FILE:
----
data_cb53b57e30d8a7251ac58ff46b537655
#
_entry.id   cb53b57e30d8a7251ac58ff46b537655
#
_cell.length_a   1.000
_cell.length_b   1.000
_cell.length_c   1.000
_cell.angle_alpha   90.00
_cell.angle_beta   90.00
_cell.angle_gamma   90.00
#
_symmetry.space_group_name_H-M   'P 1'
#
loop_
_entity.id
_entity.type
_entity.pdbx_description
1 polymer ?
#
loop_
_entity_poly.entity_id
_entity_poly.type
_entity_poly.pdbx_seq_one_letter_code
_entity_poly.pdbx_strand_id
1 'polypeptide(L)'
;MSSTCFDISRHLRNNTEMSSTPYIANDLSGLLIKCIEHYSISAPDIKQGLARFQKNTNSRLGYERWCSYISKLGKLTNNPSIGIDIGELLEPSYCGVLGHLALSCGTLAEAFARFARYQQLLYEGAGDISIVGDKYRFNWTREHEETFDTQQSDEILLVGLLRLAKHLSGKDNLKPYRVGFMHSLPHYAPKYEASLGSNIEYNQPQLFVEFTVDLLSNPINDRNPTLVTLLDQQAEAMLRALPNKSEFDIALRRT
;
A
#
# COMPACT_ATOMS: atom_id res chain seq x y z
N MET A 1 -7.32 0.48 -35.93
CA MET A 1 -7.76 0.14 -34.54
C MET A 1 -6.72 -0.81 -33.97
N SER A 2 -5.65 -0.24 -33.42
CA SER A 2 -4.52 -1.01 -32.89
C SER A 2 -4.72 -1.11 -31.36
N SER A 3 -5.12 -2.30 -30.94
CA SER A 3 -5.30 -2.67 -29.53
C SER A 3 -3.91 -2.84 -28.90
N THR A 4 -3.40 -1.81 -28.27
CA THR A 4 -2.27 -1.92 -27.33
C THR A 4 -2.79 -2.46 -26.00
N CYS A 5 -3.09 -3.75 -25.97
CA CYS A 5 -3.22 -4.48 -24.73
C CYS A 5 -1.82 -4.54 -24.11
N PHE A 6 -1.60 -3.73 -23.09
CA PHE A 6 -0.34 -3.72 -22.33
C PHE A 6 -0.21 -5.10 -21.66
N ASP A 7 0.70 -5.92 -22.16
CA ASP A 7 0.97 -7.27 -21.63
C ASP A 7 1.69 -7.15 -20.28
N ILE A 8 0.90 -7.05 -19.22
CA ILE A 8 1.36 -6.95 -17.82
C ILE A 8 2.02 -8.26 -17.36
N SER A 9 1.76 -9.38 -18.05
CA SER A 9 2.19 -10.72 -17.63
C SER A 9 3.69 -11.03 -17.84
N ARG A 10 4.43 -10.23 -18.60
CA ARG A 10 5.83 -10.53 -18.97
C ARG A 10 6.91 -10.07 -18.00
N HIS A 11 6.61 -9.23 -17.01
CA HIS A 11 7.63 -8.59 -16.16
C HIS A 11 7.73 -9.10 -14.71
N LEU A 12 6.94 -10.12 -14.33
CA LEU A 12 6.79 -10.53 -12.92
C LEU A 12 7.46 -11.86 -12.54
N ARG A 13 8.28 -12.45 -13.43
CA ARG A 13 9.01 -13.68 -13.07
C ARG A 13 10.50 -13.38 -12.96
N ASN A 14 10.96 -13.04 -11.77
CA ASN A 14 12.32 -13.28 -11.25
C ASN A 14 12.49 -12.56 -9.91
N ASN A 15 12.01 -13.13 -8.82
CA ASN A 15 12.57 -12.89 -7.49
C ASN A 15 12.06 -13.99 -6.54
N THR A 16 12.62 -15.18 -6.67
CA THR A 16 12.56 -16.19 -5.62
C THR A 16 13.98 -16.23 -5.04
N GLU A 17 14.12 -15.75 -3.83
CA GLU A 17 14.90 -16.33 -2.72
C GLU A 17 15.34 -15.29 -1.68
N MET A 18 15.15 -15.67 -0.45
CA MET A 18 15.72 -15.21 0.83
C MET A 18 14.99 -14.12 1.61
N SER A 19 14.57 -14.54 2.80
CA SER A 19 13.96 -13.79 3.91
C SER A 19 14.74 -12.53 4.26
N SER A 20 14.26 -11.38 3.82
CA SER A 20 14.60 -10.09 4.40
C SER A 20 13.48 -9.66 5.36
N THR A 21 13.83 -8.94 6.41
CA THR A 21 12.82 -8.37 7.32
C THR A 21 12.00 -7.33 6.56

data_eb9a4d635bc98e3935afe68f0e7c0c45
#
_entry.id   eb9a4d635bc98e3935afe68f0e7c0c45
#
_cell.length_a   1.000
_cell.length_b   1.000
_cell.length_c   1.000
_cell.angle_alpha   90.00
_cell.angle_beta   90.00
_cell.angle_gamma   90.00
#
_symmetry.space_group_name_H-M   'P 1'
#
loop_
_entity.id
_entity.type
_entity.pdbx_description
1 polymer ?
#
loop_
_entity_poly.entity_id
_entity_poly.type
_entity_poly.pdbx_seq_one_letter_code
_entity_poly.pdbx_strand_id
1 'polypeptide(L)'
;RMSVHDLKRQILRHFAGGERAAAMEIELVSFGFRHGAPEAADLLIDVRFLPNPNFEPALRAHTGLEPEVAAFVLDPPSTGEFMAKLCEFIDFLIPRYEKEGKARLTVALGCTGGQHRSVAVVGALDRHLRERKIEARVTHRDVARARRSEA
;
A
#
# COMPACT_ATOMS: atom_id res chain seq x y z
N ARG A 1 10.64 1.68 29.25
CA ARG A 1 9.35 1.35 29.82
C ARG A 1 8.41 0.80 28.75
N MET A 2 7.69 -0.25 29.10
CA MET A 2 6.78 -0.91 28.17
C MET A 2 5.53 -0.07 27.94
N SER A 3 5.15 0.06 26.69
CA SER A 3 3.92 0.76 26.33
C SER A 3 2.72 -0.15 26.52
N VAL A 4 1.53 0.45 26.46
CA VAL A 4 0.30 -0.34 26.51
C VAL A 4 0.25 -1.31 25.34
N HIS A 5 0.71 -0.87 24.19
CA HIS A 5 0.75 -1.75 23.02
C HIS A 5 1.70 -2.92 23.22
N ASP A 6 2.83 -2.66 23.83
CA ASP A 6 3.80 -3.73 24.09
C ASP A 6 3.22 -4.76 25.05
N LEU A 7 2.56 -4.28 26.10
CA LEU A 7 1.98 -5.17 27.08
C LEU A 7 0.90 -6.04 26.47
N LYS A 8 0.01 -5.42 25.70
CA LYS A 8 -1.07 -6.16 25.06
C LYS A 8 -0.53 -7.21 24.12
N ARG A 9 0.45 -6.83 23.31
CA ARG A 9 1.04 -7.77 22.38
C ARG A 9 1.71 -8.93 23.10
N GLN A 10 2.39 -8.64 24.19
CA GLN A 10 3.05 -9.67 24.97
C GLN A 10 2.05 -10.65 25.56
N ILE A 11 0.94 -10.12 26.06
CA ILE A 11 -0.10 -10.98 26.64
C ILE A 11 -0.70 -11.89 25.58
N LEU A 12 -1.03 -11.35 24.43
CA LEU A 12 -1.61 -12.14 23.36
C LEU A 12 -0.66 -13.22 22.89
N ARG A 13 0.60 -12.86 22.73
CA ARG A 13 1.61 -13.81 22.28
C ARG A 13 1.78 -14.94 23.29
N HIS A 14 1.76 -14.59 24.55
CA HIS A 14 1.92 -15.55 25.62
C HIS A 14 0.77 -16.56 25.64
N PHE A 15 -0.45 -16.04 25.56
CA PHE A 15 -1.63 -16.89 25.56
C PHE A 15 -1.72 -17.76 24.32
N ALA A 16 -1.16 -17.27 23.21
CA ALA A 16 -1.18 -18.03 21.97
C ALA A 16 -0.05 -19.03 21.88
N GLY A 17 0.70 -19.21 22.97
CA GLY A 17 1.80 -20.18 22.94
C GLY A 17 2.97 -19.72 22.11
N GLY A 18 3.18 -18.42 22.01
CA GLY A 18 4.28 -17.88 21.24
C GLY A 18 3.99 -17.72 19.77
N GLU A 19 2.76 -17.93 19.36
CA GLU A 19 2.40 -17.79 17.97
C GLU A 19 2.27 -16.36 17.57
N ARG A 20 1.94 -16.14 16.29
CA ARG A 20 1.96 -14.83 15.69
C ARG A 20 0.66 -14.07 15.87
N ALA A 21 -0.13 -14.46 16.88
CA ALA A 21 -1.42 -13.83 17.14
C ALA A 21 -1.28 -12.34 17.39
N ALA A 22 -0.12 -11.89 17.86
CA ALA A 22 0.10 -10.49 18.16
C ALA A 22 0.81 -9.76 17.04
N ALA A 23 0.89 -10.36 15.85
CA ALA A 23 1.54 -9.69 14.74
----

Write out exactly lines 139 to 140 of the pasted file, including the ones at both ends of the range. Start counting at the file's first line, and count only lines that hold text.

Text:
N ASP A 6 2.83 -2.66 23.83
CA ASP A 6 3.80 -3.73 24.09